Comment


                • #9
                  Natural disasters are far more common than either nuclear or biological threats, so it makes sense to me to prepare for natural disasters first. (Earthquakes alone killed nearly 90,000 people in 2005. How many did all nuclear and biological threats combined kill?) Earthquakes don't give advance warning that would allow an evacuation. Hurricanes bring bad weather that makes evacuation difficult or impossible, plus hurricane tracks are so difficult to predict that many people are certain to either ignore evacuation warnings or evacuate in the wrong direction.

                  So it seems to me that the chances of a disaster area being fully evacuated before the fact are fairly slim, and the chances of being stuck at home without help for some period are fairly high. Which brings us back to the wisdom of personal disaster preparation.

                  Katherine

                  Comment


                  • #10
                    Originally posted by kewms
                    Natural disasters are far more common than either nuclear or biological threats, so it makes sense to me to prepare for natural disasters first. (Earthquakes alone killed nearly 90,000 people in 2005. How many did all nuclear and biological threats combined kill?)
                    Agreed.
                    Originally posted by kewms
                    Earthquakes don't give advance warning that would allow an evacuation. Hurricanes bring bad weather that makes evacuation difficult or impossible, plus hurricane tracks are so difficult to predict that many people are certain to either ignore evacuation warnings or evacuate in the wrong direction.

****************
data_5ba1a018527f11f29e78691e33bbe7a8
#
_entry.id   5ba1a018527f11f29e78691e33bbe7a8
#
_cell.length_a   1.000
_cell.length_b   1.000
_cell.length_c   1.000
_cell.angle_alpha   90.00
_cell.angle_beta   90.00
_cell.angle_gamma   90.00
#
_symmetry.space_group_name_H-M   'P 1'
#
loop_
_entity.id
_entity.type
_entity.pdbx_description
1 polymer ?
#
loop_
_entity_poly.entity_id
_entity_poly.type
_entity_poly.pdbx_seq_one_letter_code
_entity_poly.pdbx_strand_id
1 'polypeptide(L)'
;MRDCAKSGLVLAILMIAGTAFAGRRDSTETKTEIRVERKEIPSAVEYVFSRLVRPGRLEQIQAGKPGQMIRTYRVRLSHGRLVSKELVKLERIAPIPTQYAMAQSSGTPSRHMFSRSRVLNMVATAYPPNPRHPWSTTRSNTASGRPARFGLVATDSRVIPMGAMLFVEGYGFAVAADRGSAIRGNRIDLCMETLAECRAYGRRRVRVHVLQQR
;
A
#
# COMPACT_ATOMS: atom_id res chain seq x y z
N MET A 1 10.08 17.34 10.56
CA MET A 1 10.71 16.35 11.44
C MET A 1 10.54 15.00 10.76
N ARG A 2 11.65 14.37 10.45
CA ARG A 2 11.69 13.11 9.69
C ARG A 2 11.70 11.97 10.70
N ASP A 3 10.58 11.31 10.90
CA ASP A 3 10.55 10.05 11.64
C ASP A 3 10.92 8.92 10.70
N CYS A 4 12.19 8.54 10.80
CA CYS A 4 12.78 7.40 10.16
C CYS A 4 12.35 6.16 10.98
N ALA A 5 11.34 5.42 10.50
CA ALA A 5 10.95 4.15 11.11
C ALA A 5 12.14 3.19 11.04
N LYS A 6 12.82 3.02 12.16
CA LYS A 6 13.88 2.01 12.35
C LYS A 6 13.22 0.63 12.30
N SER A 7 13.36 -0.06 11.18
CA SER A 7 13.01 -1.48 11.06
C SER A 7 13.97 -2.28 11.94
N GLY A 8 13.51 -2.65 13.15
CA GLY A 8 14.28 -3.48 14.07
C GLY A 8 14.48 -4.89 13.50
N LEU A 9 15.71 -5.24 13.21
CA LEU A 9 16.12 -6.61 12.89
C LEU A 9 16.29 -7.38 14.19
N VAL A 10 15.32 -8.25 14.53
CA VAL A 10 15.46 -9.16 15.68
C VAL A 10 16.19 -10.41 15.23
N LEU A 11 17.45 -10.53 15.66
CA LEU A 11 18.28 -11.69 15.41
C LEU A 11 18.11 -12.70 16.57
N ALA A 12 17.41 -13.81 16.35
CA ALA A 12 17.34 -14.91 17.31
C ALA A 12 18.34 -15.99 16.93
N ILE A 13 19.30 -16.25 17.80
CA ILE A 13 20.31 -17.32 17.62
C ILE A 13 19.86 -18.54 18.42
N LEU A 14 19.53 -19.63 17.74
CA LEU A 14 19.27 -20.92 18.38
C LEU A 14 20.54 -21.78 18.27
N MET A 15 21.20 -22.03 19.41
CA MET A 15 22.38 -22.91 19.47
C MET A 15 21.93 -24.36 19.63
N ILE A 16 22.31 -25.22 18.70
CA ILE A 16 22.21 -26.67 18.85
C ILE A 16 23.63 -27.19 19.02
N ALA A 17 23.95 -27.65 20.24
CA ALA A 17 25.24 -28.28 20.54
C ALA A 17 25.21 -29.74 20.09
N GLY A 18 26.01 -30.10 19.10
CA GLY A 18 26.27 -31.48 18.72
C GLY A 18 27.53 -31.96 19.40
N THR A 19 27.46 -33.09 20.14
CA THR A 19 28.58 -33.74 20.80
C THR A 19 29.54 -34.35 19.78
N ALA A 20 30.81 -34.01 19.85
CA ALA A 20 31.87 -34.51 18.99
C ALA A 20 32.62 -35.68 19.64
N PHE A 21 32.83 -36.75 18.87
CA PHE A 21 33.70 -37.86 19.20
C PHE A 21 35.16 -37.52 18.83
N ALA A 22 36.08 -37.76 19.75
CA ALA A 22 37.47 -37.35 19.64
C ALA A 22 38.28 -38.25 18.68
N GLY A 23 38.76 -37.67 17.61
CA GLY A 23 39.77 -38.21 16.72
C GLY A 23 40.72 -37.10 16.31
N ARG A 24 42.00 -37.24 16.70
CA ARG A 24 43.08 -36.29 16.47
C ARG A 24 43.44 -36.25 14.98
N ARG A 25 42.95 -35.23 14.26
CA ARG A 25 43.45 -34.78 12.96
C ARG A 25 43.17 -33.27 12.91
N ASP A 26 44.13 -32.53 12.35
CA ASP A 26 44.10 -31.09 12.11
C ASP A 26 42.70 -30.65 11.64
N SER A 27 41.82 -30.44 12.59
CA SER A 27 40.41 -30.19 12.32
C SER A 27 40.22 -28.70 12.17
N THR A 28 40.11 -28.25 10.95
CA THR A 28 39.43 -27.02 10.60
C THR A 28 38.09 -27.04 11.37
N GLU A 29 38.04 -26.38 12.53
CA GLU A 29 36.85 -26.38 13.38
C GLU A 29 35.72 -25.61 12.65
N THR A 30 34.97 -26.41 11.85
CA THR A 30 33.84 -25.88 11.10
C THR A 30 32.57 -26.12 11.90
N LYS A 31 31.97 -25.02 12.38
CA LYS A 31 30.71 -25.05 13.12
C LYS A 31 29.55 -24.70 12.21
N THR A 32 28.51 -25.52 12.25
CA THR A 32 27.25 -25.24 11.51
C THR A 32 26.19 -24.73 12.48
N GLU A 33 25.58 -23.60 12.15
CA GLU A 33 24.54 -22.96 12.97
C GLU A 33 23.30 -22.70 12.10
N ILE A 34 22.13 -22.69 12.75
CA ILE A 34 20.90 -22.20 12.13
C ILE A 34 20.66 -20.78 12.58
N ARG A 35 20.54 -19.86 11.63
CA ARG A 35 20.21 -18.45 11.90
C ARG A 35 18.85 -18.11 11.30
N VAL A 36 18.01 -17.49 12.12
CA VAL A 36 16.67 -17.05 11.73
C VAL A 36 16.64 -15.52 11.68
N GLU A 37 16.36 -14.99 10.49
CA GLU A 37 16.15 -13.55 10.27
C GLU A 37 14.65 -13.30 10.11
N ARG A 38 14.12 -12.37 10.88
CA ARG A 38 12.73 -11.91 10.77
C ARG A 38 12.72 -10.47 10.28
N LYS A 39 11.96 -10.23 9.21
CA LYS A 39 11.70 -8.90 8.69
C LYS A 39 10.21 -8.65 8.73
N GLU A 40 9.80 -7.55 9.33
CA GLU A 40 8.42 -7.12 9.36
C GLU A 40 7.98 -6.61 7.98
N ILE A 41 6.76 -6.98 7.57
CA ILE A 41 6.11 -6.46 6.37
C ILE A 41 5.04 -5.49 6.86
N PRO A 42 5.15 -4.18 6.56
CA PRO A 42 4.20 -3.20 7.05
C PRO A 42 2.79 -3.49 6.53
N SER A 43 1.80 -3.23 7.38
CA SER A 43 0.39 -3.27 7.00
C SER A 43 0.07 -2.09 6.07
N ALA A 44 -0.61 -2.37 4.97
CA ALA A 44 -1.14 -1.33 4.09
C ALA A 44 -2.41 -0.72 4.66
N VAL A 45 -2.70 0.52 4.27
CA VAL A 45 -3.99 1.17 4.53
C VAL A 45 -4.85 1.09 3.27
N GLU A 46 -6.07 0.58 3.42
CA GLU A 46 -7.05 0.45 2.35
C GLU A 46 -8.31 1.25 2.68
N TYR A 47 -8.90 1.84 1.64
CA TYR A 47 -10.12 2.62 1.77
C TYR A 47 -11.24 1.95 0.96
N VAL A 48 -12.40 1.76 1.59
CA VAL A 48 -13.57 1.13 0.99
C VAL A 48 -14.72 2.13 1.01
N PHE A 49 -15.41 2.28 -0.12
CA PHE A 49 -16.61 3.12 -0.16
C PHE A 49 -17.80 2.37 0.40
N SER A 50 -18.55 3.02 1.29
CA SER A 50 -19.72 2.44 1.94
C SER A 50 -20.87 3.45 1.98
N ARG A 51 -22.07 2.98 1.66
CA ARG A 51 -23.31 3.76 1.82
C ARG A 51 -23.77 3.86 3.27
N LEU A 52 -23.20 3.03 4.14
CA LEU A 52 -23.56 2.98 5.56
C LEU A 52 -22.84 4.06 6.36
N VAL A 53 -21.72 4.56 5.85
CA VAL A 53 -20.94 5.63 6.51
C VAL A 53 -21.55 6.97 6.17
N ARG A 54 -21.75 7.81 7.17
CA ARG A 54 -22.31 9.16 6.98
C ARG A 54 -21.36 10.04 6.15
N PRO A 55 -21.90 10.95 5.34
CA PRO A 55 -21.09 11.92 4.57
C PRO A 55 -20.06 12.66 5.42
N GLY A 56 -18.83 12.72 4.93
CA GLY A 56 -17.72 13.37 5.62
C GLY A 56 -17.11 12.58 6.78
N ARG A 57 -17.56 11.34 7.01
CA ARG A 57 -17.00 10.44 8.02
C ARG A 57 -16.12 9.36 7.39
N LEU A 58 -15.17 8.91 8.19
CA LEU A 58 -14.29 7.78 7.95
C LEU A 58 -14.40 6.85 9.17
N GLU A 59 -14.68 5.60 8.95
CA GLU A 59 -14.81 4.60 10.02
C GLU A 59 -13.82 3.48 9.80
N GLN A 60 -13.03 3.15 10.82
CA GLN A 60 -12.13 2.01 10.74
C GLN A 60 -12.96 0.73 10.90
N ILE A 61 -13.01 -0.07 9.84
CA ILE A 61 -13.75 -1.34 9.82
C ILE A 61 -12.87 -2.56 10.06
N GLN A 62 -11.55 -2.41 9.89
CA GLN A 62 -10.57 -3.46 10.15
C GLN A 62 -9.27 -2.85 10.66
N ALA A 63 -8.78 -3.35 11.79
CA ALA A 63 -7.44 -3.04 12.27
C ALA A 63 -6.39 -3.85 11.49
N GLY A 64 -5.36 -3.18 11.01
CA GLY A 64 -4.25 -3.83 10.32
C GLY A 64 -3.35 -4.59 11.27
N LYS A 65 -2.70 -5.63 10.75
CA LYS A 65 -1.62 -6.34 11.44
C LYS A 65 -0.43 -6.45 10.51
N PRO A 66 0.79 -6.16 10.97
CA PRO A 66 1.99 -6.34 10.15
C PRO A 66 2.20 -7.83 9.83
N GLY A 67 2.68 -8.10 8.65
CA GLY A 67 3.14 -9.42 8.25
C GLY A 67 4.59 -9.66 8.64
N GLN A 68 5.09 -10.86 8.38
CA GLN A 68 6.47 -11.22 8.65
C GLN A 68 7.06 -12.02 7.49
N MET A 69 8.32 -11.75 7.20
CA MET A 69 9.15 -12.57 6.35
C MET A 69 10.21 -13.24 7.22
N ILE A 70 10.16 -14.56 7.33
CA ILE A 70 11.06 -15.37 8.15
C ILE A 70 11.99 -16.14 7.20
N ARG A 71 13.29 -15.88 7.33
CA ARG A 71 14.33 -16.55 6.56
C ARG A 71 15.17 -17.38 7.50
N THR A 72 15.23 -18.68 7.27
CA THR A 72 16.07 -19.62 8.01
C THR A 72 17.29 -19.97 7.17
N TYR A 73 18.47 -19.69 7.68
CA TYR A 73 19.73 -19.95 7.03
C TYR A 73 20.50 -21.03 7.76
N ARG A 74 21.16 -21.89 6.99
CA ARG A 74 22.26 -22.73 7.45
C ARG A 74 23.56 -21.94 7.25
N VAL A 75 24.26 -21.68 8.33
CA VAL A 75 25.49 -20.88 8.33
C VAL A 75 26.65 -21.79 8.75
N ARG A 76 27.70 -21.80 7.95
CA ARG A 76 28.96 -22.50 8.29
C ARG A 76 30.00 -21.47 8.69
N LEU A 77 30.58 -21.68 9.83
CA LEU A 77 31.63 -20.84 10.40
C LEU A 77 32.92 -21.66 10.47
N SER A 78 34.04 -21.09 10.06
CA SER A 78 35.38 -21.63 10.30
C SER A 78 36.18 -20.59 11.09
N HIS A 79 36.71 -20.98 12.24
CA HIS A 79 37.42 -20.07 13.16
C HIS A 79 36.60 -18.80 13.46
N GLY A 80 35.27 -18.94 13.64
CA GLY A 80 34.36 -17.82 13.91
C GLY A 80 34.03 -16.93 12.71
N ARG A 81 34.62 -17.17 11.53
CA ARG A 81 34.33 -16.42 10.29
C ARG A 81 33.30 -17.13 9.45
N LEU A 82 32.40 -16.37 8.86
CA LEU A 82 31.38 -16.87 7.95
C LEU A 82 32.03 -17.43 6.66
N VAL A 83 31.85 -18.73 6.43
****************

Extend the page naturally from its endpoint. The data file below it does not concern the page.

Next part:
Once hurricanes make landfall, they weaken rapidly, so inland is almost always better.
                    Originally posted by kewms
                    So it seems to me that the chances of a disaster area being fully evacuated before the fact are fairly slim, and the chances of being stuck at home without help for some period are fairly high. Which brings us back to the wisdom of personal disaster preparation.

                    Katherine
                    If you live in a hurricane-prone area, yes. I live in the midwest, with occasional tornados; being localized, they do not require stockpiling of food and water. We also have a crustal fault in the bootheel of Missouri, the New Madrid fault, which produced as many as 3 strong quakes in the early 19th century. For example, people in St. Louis who live in brick house without wood frames do need to be concerned about structural integrity, although I think the chance of a large quake in my lifetime is low. Personal disaster preparation yes, generic disaster kit no.

                    Comment


                    • #11
                      Originally posted by kewms
                      Natural disasters are far more common than either nuclear or biological threats, so it makes sense to me to prepare for natural disasters first.
                      I thought we were talking about Manhattan.

                      Comment


                      • #12
                        Originally posted by slacker
                        I thought we were talking about Manhattan.
                        I thought we were talking about emergency preparedness in general. In any case, plenty of bad things can happen in Manhattan without the involvement of "evil doers." Manhattan gets its fair share of blizzards, and the models for a hurricane hitting Manhattan are just as scary as they were for New Orleans. Manhattan is also very vulnerable to any kind of disruption of its supply lines, whether the cause is malicious or not. I seem to remember a major blackout not too long ago, for instance.